|Monument to the Women of World War II|
|For the women of the Second World War|
|Unveiled||9 July 2005|
The Monument to the Women of World War II is a British national war memorial situated on Whitehall in London next to the Cenotaph at the end of Downing Street. The sculpture represents the wartime contributions of over seven million women including 650,000 who joined military services. It is a 1.7m high hollow bronze resembling a coat rack historically found in every school, church, community hall and public building representing Churchill’s call ‘Let the Women Come Forward’, the idea being that women left their normal lives to fight for survival in any role necessary. Sculptor John W. Mills was a wartime evacuee when his mother joined the fire service. He created the statue one and a half times life size and raised it on a plinth because “You look up to women, don’t you?” The bronze was unveiled by Her Majesty Queen Elizabeth II in July 2005, the 60th anniversary of VE Day. The former Queen was a teenage mechanic and driver in the Auxiliary Territorial Service, the women’s army service. Fundraising was conducted by The Memorial to the Women WWII charitable trust the Patron of which was the Speaker of the House of Commons Baroness Boothroyd. Anne Princess Royal was a vice patron as was wartime singer Dame Vera Lynn.The National Heritage Memorial Fund paid for most of the project. Baroness Boothroyd also raised money and public support on the game show Who Wants to Be a Millionaire?. Only two of the original charitable trustees are still living. Journalist Peri Langdale followed the campaign for eight years, making two programmes for ITV Tyne Tees about the unique project.
The idea for a memorial was raised with retired Major David Mcnally Robertson in 1997, who was informed that, while many countries had a national monument to the work that women undertook during World War Two, the UK did not. Previous campaigns had only been limited to attempting to generate funds for a plaque in York Minster with Robertson, and former gunners Edna Storr and Mildred Veal leading the campaign. They founded a fundraising trust together with Bill Moralee and Peri Langdale, journalist and ITV documentary producer. Speaker of the House of Commons Baroness Boothroyd, Dame Vera Lynn and the Princess Royal joining. Boothroyd became patron of the trust, with Dame Vera and Princess Royal coming vice–patrons. The remaining vice–patrons were John Grogan, MP for Selby; Hugh Bayley, the MP for City of York; Baroness Finlay of Llandaff and Robert Crawford.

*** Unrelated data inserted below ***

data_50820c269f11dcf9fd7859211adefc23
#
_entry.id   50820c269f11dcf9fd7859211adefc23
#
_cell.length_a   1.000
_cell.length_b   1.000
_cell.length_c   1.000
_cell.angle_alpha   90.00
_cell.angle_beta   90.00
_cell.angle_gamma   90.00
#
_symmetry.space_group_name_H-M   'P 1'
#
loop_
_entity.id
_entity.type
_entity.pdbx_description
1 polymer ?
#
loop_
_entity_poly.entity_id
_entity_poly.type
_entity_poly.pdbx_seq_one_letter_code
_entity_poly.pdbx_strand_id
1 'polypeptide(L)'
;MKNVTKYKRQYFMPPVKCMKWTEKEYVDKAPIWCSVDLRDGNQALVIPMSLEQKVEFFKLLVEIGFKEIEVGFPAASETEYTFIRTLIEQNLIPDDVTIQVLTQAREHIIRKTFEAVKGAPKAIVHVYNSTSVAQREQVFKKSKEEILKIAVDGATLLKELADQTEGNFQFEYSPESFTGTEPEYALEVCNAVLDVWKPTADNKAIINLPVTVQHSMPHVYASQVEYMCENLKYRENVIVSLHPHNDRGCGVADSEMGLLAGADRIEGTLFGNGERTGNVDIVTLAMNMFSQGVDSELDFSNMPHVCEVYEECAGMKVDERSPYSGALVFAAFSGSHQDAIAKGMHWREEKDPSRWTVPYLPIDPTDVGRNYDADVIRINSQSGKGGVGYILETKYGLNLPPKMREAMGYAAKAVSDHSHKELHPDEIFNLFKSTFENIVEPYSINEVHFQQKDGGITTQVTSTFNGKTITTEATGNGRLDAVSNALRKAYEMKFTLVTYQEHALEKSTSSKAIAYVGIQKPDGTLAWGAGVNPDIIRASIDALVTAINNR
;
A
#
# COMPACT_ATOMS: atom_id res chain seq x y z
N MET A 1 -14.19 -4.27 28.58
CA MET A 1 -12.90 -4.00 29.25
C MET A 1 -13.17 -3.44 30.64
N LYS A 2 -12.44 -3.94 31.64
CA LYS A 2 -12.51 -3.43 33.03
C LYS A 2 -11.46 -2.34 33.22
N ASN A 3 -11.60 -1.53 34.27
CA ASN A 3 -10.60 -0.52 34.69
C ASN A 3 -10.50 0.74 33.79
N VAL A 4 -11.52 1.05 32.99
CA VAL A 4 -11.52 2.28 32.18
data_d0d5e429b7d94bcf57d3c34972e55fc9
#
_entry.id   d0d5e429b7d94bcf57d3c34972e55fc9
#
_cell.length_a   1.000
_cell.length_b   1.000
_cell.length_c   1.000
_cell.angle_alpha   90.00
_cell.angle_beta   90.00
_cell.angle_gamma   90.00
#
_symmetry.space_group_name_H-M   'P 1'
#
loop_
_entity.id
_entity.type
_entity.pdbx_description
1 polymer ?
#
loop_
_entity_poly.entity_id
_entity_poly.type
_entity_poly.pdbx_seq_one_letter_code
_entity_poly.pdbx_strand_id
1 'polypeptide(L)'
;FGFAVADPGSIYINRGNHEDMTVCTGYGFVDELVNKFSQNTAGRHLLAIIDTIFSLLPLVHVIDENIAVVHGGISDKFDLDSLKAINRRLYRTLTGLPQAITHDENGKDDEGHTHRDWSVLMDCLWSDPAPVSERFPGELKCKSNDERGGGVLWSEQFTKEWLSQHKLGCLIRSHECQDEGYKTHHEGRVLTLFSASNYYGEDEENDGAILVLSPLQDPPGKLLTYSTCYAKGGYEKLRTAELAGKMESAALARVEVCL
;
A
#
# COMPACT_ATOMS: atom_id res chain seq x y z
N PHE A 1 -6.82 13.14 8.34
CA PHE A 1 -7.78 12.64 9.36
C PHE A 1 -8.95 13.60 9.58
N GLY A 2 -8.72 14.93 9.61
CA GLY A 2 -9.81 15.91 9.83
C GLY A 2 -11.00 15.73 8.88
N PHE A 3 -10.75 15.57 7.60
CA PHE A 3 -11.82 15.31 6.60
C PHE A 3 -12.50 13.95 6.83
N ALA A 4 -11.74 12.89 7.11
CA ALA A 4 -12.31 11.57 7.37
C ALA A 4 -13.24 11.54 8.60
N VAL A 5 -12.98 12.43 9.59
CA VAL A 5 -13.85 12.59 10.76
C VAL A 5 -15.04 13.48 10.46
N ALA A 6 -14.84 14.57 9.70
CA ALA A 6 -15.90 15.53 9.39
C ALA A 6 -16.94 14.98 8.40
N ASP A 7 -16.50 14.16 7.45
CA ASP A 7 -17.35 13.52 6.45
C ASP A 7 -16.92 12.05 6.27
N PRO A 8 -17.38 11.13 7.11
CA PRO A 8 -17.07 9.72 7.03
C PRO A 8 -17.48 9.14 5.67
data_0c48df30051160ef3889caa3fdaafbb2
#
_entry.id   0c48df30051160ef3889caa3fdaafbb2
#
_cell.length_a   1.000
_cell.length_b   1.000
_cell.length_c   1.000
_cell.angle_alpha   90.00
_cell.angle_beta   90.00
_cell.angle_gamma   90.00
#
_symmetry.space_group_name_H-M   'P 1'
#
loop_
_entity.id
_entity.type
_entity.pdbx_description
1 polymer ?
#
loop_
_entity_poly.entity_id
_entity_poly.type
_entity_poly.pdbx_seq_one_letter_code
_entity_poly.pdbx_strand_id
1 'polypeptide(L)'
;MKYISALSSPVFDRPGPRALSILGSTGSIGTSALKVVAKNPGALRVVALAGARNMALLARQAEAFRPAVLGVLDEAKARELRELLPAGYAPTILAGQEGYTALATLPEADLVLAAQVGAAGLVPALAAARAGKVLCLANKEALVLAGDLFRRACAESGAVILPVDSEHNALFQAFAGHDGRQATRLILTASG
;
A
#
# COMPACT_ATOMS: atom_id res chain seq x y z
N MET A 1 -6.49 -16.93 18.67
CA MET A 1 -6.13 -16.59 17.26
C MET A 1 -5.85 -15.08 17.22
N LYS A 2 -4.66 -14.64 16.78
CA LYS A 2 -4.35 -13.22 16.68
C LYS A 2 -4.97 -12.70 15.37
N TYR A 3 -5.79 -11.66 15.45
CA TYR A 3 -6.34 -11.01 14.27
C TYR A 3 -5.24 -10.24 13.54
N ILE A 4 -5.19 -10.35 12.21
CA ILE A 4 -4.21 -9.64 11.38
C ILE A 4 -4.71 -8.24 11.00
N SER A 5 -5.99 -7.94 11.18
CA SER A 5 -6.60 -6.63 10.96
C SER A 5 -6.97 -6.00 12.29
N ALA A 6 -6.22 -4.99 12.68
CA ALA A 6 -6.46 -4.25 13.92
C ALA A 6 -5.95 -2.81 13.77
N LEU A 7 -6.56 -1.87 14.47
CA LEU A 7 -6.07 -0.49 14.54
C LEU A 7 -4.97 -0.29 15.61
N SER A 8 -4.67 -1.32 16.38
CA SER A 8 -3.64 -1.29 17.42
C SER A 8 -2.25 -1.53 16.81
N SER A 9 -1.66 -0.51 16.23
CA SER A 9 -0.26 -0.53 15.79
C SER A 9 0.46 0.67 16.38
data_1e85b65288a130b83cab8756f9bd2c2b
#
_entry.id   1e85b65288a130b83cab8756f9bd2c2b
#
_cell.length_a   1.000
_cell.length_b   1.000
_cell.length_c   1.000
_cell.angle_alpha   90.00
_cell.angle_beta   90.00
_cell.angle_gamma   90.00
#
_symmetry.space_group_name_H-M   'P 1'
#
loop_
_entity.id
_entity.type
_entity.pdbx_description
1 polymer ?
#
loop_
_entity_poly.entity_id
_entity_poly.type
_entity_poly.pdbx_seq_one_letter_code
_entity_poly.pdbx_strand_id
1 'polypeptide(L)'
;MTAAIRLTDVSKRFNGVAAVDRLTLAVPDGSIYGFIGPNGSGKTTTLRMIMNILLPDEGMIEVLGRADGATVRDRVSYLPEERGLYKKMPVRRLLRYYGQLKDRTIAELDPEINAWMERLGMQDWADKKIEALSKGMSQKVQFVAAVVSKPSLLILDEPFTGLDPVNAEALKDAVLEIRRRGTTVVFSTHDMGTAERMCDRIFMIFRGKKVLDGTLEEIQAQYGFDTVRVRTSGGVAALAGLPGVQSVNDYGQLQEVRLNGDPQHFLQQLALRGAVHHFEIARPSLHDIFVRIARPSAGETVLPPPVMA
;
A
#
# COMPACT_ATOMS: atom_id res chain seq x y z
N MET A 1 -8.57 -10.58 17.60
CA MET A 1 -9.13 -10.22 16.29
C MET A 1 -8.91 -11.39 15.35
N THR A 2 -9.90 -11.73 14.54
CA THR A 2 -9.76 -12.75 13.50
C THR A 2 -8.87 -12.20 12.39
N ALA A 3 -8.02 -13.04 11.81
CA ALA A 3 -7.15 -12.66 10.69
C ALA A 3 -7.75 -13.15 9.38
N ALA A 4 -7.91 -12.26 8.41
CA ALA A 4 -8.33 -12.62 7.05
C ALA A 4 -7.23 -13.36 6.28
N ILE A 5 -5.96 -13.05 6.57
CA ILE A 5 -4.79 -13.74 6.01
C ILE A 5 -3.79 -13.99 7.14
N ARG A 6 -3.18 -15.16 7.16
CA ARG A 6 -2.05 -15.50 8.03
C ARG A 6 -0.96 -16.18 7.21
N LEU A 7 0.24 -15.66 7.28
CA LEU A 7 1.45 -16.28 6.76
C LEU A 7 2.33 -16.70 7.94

Over £300,000 was raised by the public. The National Heritage Memorial Fund then gave £934,115 towards the cost of the bronze sculpture to celebrate its 25th anniversary, while £800,000 was raised by Baroness Boothroyd who chose the fund as when she appeared on the ITV game show Who Wants to Be a Millionaire? in 2002. The remaining funds were raised by the Memorial to the Women of World War II Fund, a charitable fund based in York.
The initial design involved a female Air Raid Warden sheltering children; however, this was simplified until the final design was created. The bronze monument stands 22 feet (6.7 m) high, 16 feet (4.9 m) long and 6 feet (1.8 m) wide. The lettering on the sides replicates the typeface used on war time ration books. There are 17 individual sets of clothing and uniforms around the sides, symbolising the hundreds of different jobs women undertook in World War II and then gave back for the homecoming men at the end of the war. These outfits include uniforms as worn by the Women's Land Army, Women's Royal Naval Service, a nursing cape, a police overall and a welding mask.
The memorial was unveiled on 9 July 2005, two days after the 7/7 London bombings, by Queen Elizabeth II as part of the 60th anniversary of the end of the Second World War. Also in attendance at the ceremony were Baroness Boothroyd, Baroness Thatcher, Dame Vera Lynn and the Defence Secretary John Reid as well as a number of female war veterans. These veterans included Nancy Wake, the Allies' most decorated servicewoman. A flypast of five military helicopters took place, an Apache, Sea King, Lynx, Chinook and Merlin, which were flown by all-female crews. This was followed by a flypast of two Panavia Tornado ADVs, flown by female pilots.
Baroness Boothroyd, patron of the Women of World War II trust and former Speaker of the House of Commons, dedicated the memorial saying: "This monument is dedicated to all the women who served our country and to the cause of freedom, in uniform and on the home front. I hope that future generations who pass this way will ask themselves: 'what sort of women were they?' and look at our history for the answer."
In May 2015, after the Conservative Party won a majority in a general election, the memorial was vandalised with red graffiti. Downing Street called the damage "despicable", and at least 17 people were arrested following clashes in Whitehall.